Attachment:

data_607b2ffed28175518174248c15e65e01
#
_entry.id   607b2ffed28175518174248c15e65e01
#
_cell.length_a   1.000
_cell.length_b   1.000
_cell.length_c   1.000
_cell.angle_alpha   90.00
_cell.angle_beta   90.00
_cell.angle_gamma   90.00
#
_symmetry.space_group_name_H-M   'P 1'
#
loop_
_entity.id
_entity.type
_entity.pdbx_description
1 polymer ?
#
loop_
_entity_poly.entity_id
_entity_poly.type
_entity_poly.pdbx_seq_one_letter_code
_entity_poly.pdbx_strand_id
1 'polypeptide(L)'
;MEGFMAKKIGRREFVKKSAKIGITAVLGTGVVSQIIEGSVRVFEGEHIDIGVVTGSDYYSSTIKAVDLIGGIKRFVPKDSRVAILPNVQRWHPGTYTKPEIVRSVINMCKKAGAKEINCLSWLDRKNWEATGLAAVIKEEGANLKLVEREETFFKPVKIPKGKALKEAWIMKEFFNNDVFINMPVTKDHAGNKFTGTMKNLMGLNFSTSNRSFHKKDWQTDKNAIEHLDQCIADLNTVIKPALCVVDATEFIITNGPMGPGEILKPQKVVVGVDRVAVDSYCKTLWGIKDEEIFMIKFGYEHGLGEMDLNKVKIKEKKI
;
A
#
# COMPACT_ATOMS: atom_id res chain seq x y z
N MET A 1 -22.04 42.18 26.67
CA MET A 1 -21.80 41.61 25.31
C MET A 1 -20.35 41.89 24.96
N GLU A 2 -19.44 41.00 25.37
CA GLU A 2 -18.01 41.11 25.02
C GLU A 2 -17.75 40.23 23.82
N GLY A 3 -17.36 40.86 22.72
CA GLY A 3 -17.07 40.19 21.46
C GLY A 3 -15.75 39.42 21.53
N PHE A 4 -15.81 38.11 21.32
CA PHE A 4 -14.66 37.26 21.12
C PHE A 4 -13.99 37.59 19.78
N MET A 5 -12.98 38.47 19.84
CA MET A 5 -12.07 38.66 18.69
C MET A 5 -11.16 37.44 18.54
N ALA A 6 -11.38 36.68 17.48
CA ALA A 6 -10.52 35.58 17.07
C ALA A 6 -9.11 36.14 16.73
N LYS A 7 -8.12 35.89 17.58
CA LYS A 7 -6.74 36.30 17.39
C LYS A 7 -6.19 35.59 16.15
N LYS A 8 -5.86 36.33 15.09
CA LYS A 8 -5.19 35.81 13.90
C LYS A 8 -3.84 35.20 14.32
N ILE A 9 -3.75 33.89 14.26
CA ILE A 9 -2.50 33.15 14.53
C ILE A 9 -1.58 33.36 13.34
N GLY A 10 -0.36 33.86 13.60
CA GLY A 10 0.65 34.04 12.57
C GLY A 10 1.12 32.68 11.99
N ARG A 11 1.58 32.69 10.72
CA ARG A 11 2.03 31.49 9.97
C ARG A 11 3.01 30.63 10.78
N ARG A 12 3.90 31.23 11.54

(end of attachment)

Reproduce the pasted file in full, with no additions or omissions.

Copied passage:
data_607b2ffed28175518174248c15e65e01
#
_entry.id   607b2ffed28175518174248c15e65e01
#
_cell.length_a   1.000
_cell.length_b   1.000
_cell.length_c   1.000
_cell.angle_alpha   90.00
_cell.angle_beta   90.00
_cell.angle_gamma   90.00
#
_symmetry.space_group_name_H-M   'P 1'
#
loop_
_entity.id
_entity.type
_entity.pdbx_description
1 polymer ?
#
loop_
_entity_poly.entity_id
_entity_poly.type
_entity_poly.pdbx_seq_one_letter_code
_entity_poly.pdbx_strand_id
1 'polypeptide(L)'
;MEGFMAKKIGRREFVKKSAKIGITAVLGTGVVSQIIEGSVRVFEGEHIDIGVVTGSDYYSSTIKAVDLIGGIKRFVPKDSRVAILPNVQRWHPGTYTKPEIVRSVINMCKKAGAKEINCLSWLDRKNWEATGLAAVIKEEGANLKLVEREETFFKPVKIPKGKALKEAWIMKEFFNNDVFINMPVTKDHAGNKFTGTMKNLMGLNFSTSNRSFHKKDWQTDKNAIEHLDQCIADLNTVIKPALCVVDATEFIITNGPMGPGEILKPQKVVVGVDRVAVDSYCKTLWGIKDEEIFMIKFGYEHGLGEMDLNKVKIKEKKI
;
A
#
# COMPACT_ATOMS: atom_id res chain seq x y z
N MET A 1 -22.04 42.18 26.67
CA MET A 1 -21.80 41.61 25.31
C MET A 1 -20.35 41.89 24.96
N GLU A 2 -19.44 41.00 25.37
CA GLU A 2 -18.01 41.11 25.02
C GLU A 2 -17.75 40.23 23.82
N GLY A 3 -17.36 40.86 22.72
CA GLY A 3 -17.07 40.19 21.46
C GLY A 3 -15.75 39.42 21.53
N PHE A 4 -15.81 38.11 21.32
CA PHE A 4 -14.66 37.26 21.12
C PHE A 4 -13.99 37.59 19.78
N MET A 5 -12.98 38.47 19.84
CA MET A 5 -12.07 38.66 18.69
C MET A 5 -11.16 37.44 18.54
N ALA A 6 -11.38 36.68 17.48
CA ALA A 6 -10.52 35.58 17.07
C ALA A 6 -9.11 36.14 16.73
N LYS A 7 -8.12 35.89 17.58
CA LYS A 7 -6.74 36.30 17.39
C LYS A 7 -6.19 35.59 16.15
N LYS A 8 -5.86 36.33 15.09
CA LYS A 8 -5.19 35.81 13.90
C LYS A 8 -3.84 35.20 14.32
N ILE A 9 -3.75 33.89 14.26
CA ILE A 9 -2.50 33.15 14.53
C ILE A 9 -1.58 33.36 13.34
N GLY A 10 -0.36 33.86 13.60
CA GLY A 10 0.65 34.04 12.57
C GLY A 10 1.12 32.68 11.99
N ARG A 11 1.58 32.69 10.72
CA ARG A 11 2.03 31.49 9.97
C ARG A 11 3.01 30.63 10.78
N ARG A 12 3.90 31.23 11.54